Budapest, February 15 (MTI) – Hungary’s public schools system is far from perfect and suggestions for improvement should get a fair hearing, Fidesz parliamentary group leader Lajos Kósa told public radio on Monday.
Experiences gained at the education roundtable and the compromises struck between representatives of teachers and the government should be built upon, Kósa told Kossuth Radio.
He underlined the government’s message that teachers have already received what amounts to the biggest pay rise since the change of political system over 25 years ago.
A system for maintaining schools is needed, but it is “neither here nor there” what the institution in charge is called, Kósa said, referring to demands that the central state institution (Klik) that currently runs Hungary’s schools should be scrapped. He said the previous system for maintaining schools under local council control had gone bankrupt and the central government had taken over accumulated debts of 1,300 billion forints, a large part of which were connected with schools provision.
Zsuzsanna Szelényi, a lawmaker for opposition Együtt, told a press conference in response that the party calls for real consultations on education with the inclusion of participants who can directly take action in the interest of children. She said that thousands of teachers and parents turned out at a demonstration on Saturday to express concern over the future of children. “The government does not seem to understand what education should be in the 21st century which is to achieve that children exploit their skills to a maximum,” Szelényi said.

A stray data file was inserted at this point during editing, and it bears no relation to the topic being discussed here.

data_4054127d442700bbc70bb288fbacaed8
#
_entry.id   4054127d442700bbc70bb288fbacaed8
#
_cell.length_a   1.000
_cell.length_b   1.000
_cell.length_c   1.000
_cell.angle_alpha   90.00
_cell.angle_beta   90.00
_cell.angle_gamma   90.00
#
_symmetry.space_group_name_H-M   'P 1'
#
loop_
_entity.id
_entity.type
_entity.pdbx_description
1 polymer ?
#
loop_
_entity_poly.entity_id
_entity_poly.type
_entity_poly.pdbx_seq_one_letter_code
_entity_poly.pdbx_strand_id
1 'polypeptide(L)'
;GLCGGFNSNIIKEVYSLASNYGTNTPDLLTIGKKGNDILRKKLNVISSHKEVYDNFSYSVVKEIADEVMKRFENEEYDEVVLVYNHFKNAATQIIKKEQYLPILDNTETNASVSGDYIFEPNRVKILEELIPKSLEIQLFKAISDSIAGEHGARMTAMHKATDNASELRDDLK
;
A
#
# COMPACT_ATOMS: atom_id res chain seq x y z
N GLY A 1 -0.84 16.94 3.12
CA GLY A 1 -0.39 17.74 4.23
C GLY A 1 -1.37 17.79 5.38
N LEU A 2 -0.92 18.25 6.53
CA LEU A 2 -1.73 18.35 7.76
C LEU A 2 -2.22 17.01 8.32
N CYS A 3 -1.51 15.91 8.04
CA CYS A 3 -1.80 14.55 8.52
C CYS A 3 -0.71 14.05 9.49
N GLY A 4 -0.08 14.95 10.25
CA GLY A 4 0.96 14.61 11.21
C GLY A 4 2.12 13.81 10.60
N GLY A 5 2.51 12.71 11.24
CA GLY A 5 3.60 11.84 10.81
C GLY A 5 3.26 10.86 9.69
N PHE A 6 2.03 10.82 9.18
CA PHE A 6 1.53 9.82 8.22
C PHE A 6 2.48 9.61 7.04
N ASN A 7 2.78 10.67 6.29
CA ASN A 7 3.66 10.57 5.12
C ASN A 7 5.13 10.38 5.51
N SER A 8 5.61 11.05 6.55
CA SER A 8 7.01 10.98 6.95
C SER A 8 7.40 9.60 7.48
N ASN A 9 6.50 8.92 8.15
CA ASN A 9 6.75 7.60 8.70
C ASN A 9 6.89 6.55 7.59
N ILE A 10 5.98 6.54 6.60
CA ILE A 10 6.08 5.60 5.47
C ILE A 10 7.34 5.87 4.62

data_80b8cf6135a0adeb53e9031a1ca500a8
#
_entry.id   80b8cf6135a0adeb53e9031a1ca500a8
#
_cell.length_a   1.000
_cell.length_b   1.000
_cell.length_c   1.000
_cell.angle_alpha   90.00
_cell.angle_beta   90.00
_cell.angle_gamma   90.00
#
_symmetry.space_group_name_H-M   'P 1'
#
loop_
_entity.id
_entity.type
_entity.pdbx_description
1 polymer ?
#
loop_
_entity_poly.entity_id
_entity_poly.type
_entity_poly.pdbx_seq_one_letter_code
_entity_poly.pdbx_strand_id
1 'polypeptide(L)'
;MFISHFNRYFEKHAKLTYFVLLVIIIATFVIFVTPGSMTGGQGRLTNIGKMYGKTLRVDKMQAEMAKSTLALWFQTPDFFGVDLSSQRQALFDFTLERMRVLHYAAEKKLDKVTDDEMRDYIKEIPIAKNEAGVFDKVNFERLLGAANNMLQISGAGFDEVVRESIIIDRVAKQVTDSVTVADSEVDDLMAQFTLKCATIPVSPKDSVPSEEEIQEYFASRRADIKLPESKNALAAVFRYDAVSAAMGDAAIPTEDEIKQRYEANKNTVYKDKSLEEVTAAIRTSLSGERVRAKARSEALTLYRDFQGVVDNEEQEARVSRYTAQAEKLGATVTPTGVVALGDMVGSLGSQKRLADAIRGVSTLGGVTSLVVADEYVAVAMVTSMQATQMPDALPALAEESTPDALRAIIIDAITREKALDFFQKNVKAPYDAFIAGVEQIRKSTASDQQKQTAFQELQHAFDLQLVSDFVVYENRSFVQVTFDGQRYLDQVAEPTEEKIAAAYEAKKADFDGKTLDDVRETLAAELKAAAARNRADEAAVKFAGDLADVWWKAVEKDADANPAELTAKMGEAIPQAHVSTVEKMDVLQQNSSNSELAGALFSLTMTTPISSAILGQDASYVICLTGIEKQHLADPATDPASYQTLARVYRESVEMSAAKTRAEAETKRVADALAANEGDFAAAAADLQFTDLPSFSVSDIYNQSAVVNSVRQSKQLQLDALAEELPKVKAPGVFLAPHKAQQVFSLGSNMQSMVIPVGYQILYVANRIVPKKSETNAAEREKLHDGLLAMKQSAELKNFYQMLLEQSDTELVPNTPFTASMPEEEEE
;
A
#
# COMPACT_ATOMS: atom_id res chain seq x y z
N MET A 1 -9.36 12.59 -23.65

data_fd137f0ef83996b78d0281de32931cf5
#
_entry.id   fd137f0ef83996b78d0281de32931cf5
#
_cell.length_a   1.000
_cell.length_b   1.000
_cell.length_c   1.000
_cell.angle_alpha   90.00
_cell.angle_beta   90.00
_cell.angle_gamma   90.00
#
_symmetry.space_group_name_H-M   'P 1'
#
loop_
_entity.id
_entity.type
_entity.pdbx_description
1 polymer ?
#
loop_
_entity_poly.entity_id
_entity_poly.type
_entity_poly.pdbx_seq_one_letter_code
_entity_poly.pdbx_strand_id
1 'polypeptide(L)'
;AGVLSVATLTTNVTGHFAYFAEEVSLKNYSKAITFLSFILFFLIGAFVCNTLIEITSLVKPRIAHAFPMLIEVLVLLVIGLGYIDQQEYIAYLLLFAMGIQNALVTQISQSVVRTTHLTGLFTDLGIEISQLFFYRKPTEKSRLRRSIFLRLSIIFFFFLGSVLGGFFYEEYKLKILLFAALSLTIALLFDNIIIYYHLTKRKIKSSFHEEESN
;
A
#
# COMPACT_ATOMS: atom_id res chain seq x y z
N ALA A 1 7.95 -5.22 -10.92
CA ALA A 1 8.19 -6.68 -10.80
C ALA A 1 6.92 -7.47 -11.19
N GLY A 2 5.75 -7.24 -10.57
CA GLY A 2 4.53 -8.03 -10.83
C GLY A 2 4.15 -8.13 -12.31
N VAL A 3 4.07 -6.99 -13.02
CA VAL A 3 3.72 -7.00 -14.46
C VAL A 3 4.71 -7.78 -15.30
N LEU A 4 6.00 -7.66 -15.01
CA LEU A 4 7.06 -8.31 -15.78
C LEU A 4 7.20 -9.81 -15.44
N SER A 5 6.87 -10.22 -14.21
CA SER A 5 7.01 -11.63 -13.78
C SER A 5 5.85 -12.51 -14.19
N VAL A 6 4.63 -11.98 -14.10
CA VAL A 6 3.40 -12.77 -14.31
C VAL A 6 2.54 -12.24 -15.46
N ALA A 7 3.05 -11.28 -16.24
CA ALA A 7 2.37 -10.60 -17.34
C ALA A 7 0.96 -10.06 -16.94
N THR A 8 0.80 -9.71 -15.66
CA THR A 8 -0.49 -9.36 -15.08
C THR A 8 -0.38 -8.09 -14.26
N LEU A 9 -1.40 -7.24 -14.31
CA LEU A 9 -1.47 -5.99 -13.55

Speaking in parliament on Monday afternoon, the prime minister said he supported talks in roundtable on public education. Viktor Orbán noted that teachers demanded an 18 percent pay rise which he said he would “not contest”, adding however that fulfilling that demand “was at the moment impossible.” He asked teachers to be patient and wait until the government concludes its pay rise programme in the law enforcement, health care and public administration sectors. Today, a primary school teacher earns 40 percent more than in 2010 and a secondary school teacher takes home 27 percent more in salary than five years ago, said Orbán.
Speaking in parliament, Dóra Dúró, a lawmaker for radical national Jobbik, said that fundamental changes “pushed through” unilaterally in education over the past five years by the government without consultations with teachers and schools had triggered the recent “scandal” in the sector. She stated concern that teachers deciding to participate at demonstrations were threatened to lose their jobs.
Bence Rétvári, state secretary at the human resources ministry, said in response that Jobbik in 2010 had supported the concept of putting education institutions under state management. He rejected charges that teachers had been intimidated, and insisted that in Hungary everybody has the right to express their opinion at a demonstration.
István Ikotity, a lawmaker for opposition LMP, said the government was unable to realise the gravity of the education issue and sought to dismiss problems as non-existent.
Rétvári responded by pointing out progress made in education such as increasing spending in the central budget on the sector and introducing a career model for teachers.